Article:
EMOTIONAL FITNESS THOUGHTS ABOUT HUGS
The Transactional Analysts (TA) speak of Warm Fuzzies. The idea started with Claude Steiner, one of the greats of TA. He gave me a warm fuzzy at one of his workshops with a 30-second comment. No one knew he was speaking directly to me. He had noticed my painful expression because other people at the workshop were laughing at some stereotypical pictures of old folks trying to look young. Steiner had passed them around to make a point about the sadness of trying to be who you are not. At least I think that was the point he was making to others in the group. He sent a different message to me.
He looked me in the eye and said, “Some of us feel other people’s pain when those people feel no pain. ”
The people in the pictures were not being hurt by the laughter in the room. Steiner’s comment helped me moderate my mad, bad, and sad feelings a bit better.
I am still known for being too sensitive. I am better at moderating my sensitivity for as with all things sensitivity to other people’s pain – what the experts call empathy – can be overdone. Balance is everything. I try to not let my sensitivity get down on harmless jokes and at the same time speak out when I see damaging cruelty.
Virginia Satir, a respected family therapist, has said “we need four hugs a day for survival. We need eight hugs for maintenance. We need twelves hugs a day for growth.” And, research in a Korea orphanage demonstrated a significant boost in the health and growth of infant orphans who received an extra 15 minutes a day of physical touching.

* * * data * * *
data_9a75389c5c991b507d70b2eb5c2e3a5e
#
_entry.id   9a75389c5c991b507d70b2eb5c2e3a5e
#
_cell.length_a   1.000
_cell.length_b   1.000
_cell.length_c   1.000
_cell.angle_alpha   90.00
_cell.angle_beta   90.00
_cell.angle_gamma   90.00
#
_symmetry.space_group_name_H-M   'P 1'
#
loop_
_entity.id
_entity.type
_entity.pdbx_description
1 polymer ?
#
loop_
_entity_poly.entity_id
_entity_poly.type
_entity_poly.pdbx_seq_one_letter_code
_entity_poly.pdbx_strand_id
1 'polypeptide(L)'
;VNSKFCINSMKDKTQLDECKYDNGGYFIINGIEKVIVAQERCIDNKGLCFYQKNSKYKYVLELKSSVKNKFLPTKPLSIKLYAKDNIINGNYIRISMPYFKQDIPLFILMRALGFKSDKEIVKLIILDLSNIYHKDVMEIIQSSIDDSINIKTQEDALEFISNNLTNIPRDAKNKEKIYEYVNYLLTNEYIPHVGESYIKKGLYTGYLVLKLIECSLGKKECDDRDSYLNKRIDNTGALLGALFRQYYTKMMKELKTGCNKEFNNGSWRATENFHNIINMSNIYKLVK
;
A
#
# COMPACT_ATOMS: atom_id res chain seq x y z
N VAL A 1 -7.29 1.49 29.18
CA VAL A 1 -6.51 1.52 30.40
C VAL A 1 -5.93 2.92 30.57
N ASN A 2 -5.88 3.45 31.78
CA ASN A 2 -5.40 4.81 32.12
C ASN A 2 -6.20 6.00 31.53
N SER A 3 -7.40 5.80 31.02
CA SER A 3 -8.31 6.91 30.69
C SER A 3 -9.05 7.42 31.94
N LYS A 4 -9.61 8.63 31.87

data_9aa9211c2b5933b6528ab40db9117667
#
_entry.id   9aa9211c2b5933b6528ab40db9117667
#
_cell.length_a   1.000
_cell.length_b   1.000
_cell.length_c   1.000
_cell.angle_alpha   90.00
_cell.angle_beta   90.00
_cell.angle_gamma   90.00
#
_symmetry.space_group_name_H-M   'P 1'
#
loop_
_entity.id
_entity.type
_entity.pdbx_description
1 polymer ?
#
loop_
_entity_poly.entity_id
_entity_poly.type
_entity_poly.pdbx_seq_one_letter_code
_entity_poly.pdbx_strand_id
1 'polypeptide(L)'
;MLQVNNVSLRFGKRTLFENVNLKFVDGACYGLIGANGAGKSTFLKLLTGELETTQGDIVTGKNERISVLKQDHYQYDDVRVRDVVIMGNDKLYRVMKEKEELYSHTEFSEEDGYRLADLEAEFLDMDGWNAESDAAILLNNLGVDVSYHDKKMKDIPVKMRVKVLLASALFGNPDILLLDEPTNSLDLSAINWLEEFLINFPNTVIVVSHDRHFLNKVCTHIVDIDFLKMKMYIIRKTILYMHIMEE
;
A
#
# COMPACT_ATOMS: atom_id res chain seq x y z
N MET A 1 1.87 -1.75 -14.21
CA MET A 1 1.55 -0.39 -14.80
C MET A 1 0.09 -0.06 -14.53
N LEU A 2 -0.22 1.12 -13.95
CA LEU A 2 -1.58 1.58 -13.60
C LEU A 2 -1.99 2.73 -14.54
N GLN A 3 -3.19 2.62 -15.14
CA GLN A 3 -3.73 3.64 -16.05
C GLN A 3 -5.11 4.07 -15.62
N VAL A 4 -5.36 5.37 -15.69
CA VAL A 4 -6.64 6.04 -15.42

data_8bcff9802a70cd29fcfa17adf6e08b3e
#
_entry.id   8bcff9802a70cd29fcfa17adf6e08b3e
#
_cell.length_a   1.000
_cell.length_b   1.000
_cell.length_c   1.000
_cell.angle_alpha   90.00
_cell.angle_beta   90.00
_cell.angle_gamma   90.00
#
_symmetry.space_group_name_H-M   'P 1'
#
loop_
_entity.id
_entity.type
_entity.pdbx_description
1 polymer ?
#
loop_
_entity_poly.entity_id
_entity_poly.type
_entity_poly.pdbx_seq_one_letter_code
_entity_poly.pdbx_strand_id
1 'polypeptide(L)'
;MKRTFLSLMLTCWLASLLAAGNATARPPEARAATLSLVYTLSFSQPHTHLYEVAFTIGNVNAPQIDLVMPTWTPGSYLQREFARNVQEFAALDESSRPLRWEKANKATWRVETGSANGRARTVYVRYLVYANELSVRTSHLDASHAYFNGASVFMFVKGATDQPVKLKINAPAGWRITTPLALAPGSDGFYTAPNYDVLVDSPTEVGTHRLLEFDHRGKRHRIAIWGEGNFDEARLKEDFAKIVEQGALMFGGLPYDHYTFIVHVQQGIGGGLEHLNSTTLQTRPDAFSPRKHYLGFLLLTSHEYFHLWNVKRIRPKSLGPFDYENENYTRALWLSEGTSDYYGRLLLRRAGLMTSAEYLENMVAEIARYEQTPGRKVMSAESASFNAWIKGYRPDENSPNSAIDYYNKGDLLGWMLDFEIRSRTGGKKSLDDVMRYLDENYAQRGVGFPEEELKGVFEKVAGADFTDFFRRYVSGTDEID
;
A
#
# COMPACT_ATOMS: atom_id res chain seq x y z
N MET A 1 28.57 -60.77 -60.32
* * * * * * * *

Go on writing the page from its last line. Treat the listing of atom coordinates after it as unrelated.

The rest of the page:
Nevertheless, for the miracle of a hug to work, it must be wanted. Two stories:
When I was young and single and worker at a hospital, I walked into a corridor and there was an intern coming toward me. He opened his arms wide planning to hug me. I did like or dislike him, but I did not want to be hugged by him. I walked up to as if allowing the hug and then sidestepped around him and walked on, never looking back. I am sure he was not happy, but I was.
This is a sadder story. One of my sweetest foster children shivered, the first time I hugged her. She had been sexually abused; hugs hurt. I apologized immediately and never hugged her again. She did give me a goodbye kiss on the cheek when she left our care.
EMOTIONAL FITNESS TIPS
Tip one: Face to face hugs when wanted by both parties build physical and emotional strength.
Tip two: Be sensitive to those people not able to hug freely. Most were abused or neglected as children. A few are just super sensitive physically and hugs hurt. The bodies of both groups stiffen, as my foster child taught me, when hugged.
Tip three: Don’t make kids hug family members or friends. Remember, most abusers are family members or friends.
Tip four: Give lots of non-physical hugs. How? Sincere praise and compliments
Tip five: Even properly delivered criticism can feel like a hug. Steiner’s felt that way to me.
Tip six: It only takes a quick key press to send a social media like which is a virtual hug.
Thank you for all you do
Practice Kindness and share, comment or like this post. These are hugs to me. If you haven’t subscribed to my blog, please do. You will help keep me strong.
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